Nature vs. Nurture: Why Being a First Generation American Can Be So Confusing

As an American citizen who was raised by Colombian born parents, I can honestly say that I feel so out of place sometimes. It is the classic nature vs nurture debate in all of its confusion. There have been various moments in my life where I realized that I wasn’t completely American and I wasn’t completely Colombian. I was confused.

Food is one of the big differences that I have with both cultures. Growing up in America I obviously had many American friends who did not know much about any other culture besides their own. I remember feeling insecure bringing lunch to school because they would stare and thought it looked gross. Sometimes they thought my lunch looked good and because they haven’t seen anything like it before they would still stare at my food. Either way, eating lunch at school felt like I was starring in the show Bizarre Foods. It never felt good, especially since they were foods that I didn’t think was weird. Not because I grew up eating them, but because it was mostly foods like lentils and rice. To this day I don’t know why some people thought it was weird. The same goes for whenever I would eat with my Colombian family. Preferring certain American foods over some Colombian dishes is baffling to them. An example of this would be eating breakfast. The typical Colombian breakfast would be coffee and arepa con huevo (a corn cake and an egg; it tastes better than it sounds). As much as I like arepa con huevo, sometimes I get a craving for Fruity Pebbles. Preferring to eat cereal that morning all of the sudden invites commentary on how I have become too “Americanized”. I was born and raised in America, so I don’t know why it’s a shock that some of my tastes in food can sometimes be different from theirs.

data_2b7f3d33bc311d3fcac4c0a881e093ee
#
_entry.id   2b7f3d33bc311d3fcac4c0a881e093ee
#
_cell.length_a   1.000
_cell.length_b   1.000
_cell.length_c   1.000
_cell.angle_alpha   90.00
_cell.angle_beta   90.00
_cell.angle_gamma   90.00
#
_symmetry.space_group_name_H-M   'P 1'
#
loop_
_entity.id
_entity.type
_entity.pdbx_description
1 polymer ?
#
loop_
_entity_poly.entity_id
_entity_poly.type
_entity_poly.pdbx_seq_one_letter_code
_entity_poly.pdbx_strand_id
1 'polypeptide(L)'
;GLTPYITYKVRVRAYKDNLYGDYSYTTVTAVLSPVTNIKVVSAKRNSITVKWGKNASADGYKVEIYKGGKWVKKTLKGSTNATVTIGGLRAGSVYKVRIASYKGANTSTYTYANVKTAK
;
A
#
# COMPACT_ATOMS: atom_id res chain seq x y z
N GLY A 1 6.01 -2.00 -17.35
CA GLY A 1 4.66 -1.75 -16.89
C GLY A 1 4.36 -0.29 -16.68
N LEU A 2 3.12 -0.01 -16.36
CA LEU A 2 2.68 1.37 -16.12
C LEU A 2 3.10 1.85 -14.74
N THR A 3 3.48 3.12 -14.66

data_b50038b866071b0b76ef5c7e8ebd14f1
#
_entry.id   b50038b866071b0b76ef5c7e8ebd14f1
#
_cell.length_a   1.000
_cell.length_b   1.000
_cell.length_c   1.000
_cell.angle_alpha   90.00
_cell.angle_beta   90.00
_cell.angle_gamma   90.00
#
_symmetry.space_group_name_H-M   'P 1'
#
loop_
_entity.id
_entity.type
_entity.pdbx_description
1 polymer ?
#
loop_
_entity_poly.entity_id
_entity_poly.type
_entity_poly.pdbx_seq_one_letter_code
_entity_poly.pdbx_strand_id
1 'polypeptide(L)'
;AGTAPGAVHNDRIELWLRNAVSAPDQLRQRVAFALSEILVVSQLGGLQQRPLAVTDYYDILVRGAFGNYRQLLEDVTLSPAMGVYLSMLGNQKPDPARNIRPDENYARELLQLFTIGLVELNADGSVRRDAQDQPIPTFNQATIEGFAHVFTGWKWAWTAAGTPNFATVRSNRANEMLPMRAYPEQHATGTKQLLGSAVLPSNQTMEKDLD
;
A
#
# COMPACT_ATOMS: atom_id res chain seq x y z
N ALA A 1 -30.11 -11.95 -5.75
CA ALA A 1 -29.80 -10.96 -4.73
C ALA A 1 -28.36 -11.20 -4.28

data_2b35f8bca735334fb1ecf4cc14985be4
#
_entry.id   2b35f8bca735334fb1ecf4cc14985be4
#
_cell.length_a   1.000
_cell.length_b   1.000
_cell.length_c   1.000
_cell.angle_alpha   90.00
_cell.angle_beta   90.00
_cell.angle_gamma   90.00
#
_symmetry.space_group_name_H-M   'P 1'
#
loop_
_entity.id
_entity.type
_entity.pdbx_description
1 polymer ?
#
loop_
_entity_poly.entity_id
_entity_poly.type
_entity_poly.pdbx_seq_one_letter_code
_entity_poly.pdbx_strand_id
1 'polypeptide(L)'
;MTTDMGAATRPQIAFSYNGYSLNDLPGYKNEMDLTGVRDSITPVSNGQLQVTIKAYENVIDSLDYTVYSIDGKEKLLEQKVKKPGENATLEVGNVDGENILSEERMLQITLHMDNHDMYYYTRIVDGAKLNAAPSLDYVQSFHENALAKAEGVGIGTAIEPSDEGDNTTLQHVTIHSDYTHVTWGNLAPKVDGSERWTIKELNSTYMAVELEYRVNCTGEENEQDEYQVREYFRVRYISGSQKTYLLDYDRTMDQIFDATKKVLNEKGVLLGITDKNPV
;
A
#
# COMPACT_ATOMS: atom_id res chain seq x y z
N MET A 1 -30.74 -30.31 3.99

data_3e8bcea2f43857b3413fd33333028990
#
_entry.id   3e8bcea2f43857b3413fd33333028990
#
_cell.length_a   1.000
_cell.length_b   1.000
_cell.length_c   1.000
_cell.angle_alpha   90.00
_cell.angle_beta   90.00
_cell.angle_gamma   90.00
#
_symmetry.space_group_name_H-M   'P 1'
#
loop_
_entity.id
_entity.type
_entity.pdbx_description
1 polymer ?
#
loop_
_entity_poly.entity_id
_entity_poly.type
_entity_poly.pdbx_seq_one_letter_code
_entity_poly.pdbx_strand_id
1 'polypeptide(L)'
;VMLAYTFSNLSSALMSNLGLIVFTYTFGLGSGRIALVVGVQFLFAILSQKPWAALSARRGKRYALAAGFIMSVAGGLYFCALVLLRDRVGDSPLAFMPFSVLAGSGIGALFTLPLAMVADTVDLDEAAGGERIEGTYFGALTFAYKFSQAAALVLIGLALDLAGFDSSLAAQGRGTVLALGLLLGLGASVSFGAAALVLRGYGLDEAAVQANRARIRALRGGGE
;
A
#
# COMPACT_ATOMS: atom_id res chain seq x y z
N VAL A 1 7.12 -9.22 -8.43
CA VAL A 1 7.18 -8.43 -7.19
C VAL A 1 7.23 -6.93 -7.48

Language is another obvious difference. Growing up I learned English and Spanish at the same time. I am definitely better at English since I use it more than I use Spanish. Since I had to learn both languages at the same time sometimes I don’t remember words for certain things in the other language. One summer I went on a road trip and my job was to give directions. I kept forgetting the word “traffic light” and I could only remember it in Spanish which is “semáforo”. I actually find it hilarious because since I go back and forth between languages so often throughout the day I just end up speaking Spanglish. My friends who speak English and my family who speak Spanish obviously can’t relate to this whatsoever.

I can list off a bunch of things that differentiate me from both cultures, such as music preferences, the way I dress, and the way I celebrate holidays. Although there is a long list, there is one thing that I think is an immense difference, my values. Without getting too personal, I can say that my values do not align with the typical Colombian culture or the typical American culture. Some of the things I believe in can be the complete opposite of the beliefs of my family. Other things I believe in can oppose the beliefs of my American friends. This is because it is a mixture of what I have learned and experienced while growing up in America, but also being raised with a Colombian culture. I decided for myself what I wanted to believe in, what is right and wrong, and what is important and unimportant (some with the help from my parents). It’s safe to say that I can be the black sheep of my family and my friends at times. 


Most of my life I couldn’t help but notice that I was different from most people in the two worlds that I lived in. I could never completely relate to anyone and it took me awhile to see the benefits. Being different and standing out from others may not sound appealing at a young age, but since starting college I realized it is a total advantage. You have more experience and you have learned more from life lessons than most people do before entering college. You realize that it doesn’t matter if you can’t always relate or agree with the people you care about most because at the end of the day you respect and love one another. Most importantly, you become an open minded person because you have learned that there is not one right way to live life.


Photo credit: Cover photo, Gif 1, Gif 2, Gif 3, Gif 4